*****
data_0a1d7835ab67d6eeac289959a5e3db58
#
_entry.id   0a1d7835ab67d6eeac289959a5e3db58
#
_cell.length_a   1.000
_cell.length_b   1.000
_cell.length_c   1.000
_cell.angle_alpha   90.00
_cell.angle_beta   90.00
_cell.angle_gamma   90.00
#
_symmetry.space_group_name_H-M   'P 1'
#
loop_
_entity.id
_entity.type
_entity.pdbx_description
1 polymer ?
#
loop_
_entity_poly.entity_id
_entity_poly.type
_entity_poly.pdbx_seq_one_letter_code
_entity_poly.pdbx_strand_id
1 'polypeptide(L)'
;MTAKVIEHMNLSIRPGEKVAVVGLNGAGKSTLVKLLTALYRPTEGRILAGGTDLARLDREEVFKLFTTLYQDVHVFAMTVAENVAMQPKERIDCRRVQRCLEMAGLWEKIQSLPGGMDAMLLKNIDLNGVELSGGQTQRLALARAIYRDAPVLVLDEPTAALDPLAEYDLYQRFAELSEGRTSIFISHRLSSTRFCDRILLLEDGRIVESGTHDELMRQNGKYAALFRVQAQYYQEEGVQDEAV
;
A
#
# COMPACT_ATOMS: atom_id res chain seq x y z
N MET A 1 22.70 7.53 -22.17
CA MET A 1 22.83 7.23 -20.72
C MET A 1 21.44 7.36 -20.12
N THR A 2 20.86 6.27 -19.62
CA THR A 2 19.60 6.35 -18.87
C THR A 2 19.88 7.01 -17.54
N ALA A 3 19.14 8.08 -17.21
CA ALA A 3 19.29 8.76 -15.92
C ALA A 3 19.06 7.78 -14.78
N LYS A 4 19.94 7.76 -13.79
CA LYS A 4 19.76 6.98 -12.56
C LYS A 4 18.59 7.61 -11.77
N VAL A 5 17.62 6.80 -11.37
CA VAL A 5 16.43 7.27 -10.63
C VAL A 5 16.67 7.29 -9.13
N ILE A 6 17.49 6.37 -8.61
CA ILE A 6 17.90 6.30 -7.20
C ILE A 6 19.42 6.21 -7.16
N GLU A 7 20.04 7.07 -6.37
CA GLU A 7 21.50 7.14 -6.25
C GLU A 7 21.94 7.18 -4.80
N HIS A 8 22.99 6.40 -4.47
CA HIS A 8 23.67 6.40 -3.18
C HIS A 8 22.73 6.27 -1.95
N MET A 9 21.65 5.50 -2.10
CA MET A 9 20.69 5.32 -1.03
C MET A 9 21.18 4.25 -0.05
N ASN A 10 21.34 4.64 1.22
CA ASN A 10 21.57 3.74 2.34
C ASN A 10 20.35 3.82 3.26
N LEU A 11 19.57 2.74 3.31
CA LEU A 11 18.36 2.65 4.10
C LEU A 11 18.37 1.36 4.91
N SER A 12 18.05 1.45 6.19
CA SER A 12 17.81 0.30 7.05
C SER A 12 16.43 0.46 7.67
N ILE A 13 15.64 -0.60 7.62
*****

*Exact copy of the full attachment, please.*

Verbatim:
data_0a1d7835ab67d6eeac289959a5e3db58
#
_entry.id   0a1d7835ab67d6eeac289959a5e3db58
#
_cell.length_a   1.000
_cell.length_b   1.000
_cell.length_c   1.000
_cell.angle_alpha   90.00
_cell.angle_beta   90.00
_cell.angle_gamma   90.00
#
_symmetry.space_group_name_H-M   'P 1'
#
loop_
_entity.id
_entity.type
_entity.pdbx_description
1 polymer ?
#
loop_
_entity_poly.entity_id
_entity_poly.type
_entity_poly.pdbx_seq_one_letter_code
_entity_poly.pdbx_strand_id
1 'polypeptide(L)'
;MTAKVIEHMNLSIRPGEKVAVVGLNGAGKSTLVKLLTALYRPTEGRILAGGTDLARLDREEVFKLFTTLYQDVHVFAMTVAENVAMQPKERIDCRRVQRCLEMAGLWEKIQSLPGGMDAMLLKNIDLNGVELSGGQTQRLALARAIYRDAPVLVLDEPTAALDPLAEYDLYQRFAELSEGRTSIFISHRLSSTRFCDRILLLEDGRIVESGTHDELMRQNGKYAALFRVQAQYYQEEGVQDEAV
;
A
#
# COMPACT_ATOMS: atom_id res chain seq x y z
N MET A 1 22.70 7.53 -22.17
CA MET A 1 22.83 7.23 -20.72
C MET A 1 21.44 7.36 -20.12
N THR A 2 20.86 6.27 -19.62
CA THR A 2 19.60 6.35 -18.87
C THR A 2 19.88 7.01 -17.54
N ALA A 3 19.14 8.08 -17.21
CA ALA A 3 19.29 8.76 -15.92
C ALA A 3 19.06 7.78 -14.78
N LYS A 4 19.94 7.76 -13.79
CA LYS A 4 19.76 6.98 -12.56
C LYS A 4 18.59 7.61 -11.77
N VAL A 5 17.62 6.80 -11.37
CA VAL A 5 16.43 7.27 -10.63
C VAL A 5 16.67 7.29 -9.13
N ILE A 6 17.49 6.37 -8.61
CA ILE A 6 17.90 6.30 -7.20
C ILE A 6 19.42 6.21 -7.16
N GLU A 7 20.04 7.07 -6.37
CA GLU A 7 21.50 7.14 -6.25
C GLU A 7 21.94 7.18 -4.80
N HIS A 8 22.99 6.40 -4.47
CA HIS A 8 23.67 6.40 -3.18
C HIS A 8 22.73 6.27 -1.95
N MET A 9 21.65 5.50 -2.10
CA MET A 9 20.69 5.32 -1.03
C MET A 9 21.18 4.25 -0.05
N ASN A 10 21.34 4.64 1.22
CA ASN A 10 21.57 3.74 2.34
C ASN A 10 20.35 3.82 3.26
N LEU A 11 19.57 2.74 3.31
CA LEU A 11 18.36 2.65 4.10
C LEU A 11 18.37 1.36 4.91
N SER A 12 18.05 1.45 6.19
CA SER A 12 17.81 0.30 7.05
C SER A 12 16.43 0.46 7.67
N ILE A 13 15.64 -0.60 7.62